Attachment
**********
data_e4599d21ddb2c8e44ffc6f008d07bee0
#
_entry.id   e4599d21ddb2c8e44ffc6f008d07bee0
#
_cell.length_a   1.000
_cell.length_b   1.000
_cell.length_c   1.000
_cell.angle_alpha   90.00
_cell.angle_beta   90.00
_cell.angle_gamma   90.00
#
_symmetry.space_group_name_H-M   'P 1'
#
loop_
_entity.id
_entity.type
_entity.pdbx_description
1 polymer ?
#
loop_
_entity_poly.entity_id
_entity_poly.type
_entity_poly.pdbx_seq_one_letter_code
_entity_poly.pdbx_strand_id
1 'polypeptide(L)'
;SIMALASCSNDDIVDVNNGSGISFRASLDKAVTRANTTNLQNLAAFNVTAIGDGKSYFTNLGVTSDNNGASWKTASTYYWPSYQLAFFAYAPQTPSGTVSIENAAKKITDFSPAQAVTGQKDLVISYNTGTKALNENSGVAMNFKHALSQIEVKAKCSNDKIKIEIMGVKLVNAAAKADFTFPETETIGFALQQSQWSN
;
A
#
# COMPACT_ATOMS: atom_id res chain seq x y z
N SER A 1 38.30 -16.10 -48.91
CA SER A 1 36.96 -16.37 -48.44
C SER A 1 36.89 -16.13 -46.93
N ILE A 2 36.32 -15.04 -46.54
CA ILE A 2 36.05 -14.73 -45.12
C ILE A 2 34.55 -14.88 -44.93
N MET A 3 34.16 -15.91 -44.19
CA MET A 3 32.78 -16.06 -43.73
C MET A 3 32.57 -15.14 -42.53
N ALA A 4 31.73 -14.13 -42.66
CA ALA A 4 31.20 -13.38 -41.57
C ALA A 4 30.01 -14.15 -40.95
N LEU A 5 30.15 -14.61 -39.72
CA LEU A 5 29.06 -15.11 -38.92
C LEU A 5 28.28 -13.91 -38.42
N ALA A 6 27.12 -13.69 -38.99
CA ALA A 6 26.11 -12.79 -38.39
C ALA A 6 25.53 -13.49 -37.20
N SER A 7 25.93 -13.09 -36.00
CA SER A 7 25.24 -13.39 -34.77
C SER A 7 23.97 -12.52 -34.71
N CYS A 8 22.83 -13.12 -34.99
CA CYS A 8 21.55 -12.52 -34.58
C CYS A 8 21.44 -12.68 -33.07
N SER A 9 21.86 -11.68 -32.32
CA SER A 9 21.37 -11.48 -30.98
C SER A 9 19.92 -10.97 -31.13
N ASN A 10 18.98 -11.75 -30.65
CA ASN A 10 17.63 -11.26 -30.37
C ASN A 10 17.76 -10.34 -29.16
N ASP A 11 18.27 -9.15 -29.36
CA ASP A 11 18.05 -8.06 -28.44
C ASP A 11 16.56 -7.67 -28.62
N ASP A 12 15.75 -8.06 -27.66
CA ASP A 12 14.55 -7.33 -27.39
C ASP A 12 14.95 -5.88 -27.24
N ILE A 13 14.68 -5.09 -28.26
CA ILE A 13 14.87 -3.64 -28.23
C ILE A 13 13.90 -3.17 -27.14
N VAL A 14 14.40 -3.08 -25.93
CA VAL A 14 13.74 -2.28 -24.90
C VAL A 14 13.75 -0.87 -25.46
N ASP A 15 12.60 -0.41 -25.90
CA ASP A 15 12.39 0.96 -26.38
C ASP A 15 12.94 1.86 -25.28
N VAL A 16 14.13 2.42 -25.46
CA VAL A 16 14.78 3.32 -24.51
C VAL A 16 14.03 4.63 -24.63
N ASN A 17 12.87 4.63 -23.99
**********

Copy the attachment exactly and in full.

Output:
data_e4599d21ddb2c8e44ffc6f008d07bee0
#
_entry.id   e4599d21ddb2c8e44ffc6f008d07bee0
#
_cell.length_a   1.000
_cell.length_b   1.000
_cell.length_c   1.000
_cell.angle_alpha   90.00
_cell.angle_beta   90.00
_cell.angle_gamma   90.00
#
_symmetry.space_group_name_H-M   'P 1'
#
loop_
_entity.id
_entity.type
_entity.pdbx_description
1 polymer ?
#
loop_
_entity_poly.entity_id
_entity_poly.type
_entity_poly.pdbx_seq_one_letter_code
_entity_poly.pdbx_strand_id
1 'polypeptide(L)'
;SIMALASCSNDDIVDVNNGSGISFRASLDKAVTRANTTNLQNLAAFNVTAIGDGKSYFTNLGVTSDNNGASWKTASTYYWPSYQLAFFAYAPQTPSGTVSIENAAKKITDFSPAQAVTGQKDLVISYNTGTKALNENSGVAMNFKHALSQIEVKAKCSNDKIKIEIMGVKLVNAAAKADFTFPETETIGFALQQSQWSN
;
A
#
# COMPACT_ATOMS: atom_id res chain seq x y z
N SER A 1 38.30 -16.10 -48.91
CA SER A 1 36.96 -16.37 -48.44
C SER A 1 36.89 -16.13 -46.93
N ILE A 2 36.32 -15.04 -46.54
CA ILE A 2 36.05 -14.73 -45.12
C ILE A 2 34.55 -14.88 -44.93
N MET A 3 34.16 -15.91 -44.19
CA MET A 3 32.78 -16.06 -43.73
C MET A 3 32.57 -15.14 -42.53
N ALA A 4 31.73 -14.13 -42.66
CA ALA A 4 31.20 -13.38 -41.57
C ALA A 4 30.01 -14.15 -40.95
N LEU A 5 30.15 -14.61 -39.72
CA LEU A 5 29.06 -15.11 -38.92
C LEU A 5 28.28 -13.91 -38.42
N ALA A 6 27.12 -13.69 -38.99
CA ALA A 6 26.11 -12.79 -38.39
C ALA A 6 25.53 -13.49 -37.20
N SER A 7 25.93 -13.09 -36.00
CA SER A 7 25.24 -13.39 -34.77
C SER A 7 23.97 -12.52 -34.71
N CYS A 8 22.83 -13.12 -34.99
CA CYS A 8 21.55 -12.52 -34.58
C CYS A 8 21.44 -12.68 -33.07
N SER A 9 21.86 -11.68 -32.32
CA SER A 9 21.37 -11.48 -30.98
C SER A 9 19.92 -10.97 -31.13
N ASN A 10 18.98 -11.75 -30.65
CA ASN A 10 17.63 -11.26 -30.37
C ASN A 10 17.76 -10.34 -29.16
N ASP A 11 18.27 -9.15 -29.36
CA ASP A 11 18.05 -8.06 -28.44
C ASP A 11 16.56 -7.67 -28.62
N ASP A 12 15.75 -8.06 -27.66
CA ASP A 12 14.55 -7.33 -27.39
C ASP A 12 14.95 -5.88 -27.24
N ILE A 13 14.68 -5.09 -28.26
CA ILE A 13 14.87 -3.64 -28.23
C ILE A 13 13.90 -3.17 -27.14
N VAL A 14 14.40 -3.08 -25.93
CA VAL A 14 13.74 -2.28 -24.90
C VAL A 14 13.75 -0.87 -25.46
N ASP A 15 12.60 -0.41 -25.90
CA ASP A 15 12.39 0.96 -26.38
C ASP A 15 12.94 1.86 -25.28
N VAL A 16 14.13 2.42 -25.46
CA VAL A 16 14.78 3.32 -24.51
C VAL A 16 14.03 4.63 -24.63
N ASN A 17 12.87 4.63 -23.99